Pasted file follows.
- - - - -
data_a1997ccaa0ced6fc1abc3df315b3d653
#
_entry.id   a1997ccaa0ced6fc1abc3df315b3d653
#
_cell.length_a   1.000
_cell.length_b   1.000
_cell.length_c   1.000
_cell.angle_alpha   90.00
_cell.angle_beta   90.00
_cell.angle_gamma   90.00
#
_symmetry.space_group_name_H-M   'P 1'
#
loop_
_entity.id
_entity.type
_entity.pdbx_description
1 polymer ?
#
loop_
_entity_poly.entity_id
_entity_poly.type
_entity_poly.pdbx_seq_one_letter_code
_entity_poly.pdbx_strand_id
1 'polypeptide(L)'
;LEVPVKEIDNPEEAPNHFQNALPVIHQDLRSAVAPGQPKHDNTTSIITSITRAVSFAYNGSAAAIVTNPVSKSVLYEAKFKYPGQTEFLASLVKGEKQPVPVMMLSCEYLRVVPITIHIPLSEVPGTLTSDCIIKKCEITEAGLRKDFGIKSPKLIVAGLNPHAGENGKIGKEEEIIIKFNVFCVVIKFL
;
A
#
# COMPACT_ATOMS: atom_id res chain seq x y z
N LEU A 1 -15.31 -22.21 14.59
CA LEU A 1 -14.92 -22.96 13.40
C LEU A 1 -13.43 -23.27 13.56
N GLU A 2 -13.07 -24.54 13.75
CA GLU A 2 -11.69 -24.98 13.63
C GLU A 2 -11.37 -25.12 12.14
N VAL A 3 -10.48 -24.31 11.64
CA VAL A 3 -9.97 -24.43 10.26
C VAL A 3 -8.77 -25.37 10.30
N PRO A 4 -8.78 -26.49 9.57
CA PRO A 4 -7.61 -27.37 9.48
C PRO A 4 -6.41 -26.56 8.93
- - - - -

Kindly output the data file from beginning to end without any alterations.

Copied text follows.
data_a1997ccaa0ced6fc1abc3df315b3d653
#
_entry.id   a1997ccaa0ced6fc1abc3df315b3d653
#
_cell.length_a   1.000
_cell.length_b   1.000
_cell.length_c   1.000
_cell.angle_alpha   90.00
_cell.angle_beta   90.00
_cell.angle_gamma   90.00
#
_symmetry.space_group_name_H-M   'P 1'
#
loop_
_entity.id
_entity.type
_entity.pdbx_description
1 polymer ?
#
loop_
_entity_poly.entity_id
_entity_poly.type
_entity_poly.pdbx_seq_one_letter_code
_entity_poly.pdbx_strand_id
1 'polypeptide(L)'
;LEVPVKEIDNPEEAPNHFQNALPVIHQDLRSAVAPGQPKHDNTTSIITSITRAVSFAYNGSAAAIVTNPVSKSVLYEAKFKYPGQTEFLASLVKGEKQPVPVMMLSCEYLRVVPITIHIPLSEVPGTLTSDCIIKKCEITEAGLRKDFGIKSPKLIVAGLNPHAGENGKIGKEEEIIIKFNVFCVVIKFL
;
A
#
# COMPACT_ATOMS: atom_id res chain seq x y z
N LEU A 1 -15.31 -22.21 14.59
CA LEU A 1 -14.92 -22.96 13.40
C LEU A 1 -13.43 -23.27 13.56
N GLU A 2 -13.07 -24.54 13.75
CA GLU A 2 -11.69 -24.98 13.63
C GLU A 2 -11.37 -25.12 12.14
N VAL A 3 -10.48 -24.31 11.64
CA VAL A 3 -9.97 -24.43 10.26
C VAL A 3 -8.77 -25.37 10.30
N PRO A 4 -8.78 -26.49 9.57
CA PRO A 4 -7.61 -27.37 9.48
C PRO A 4 -6.41 -26.56 8.93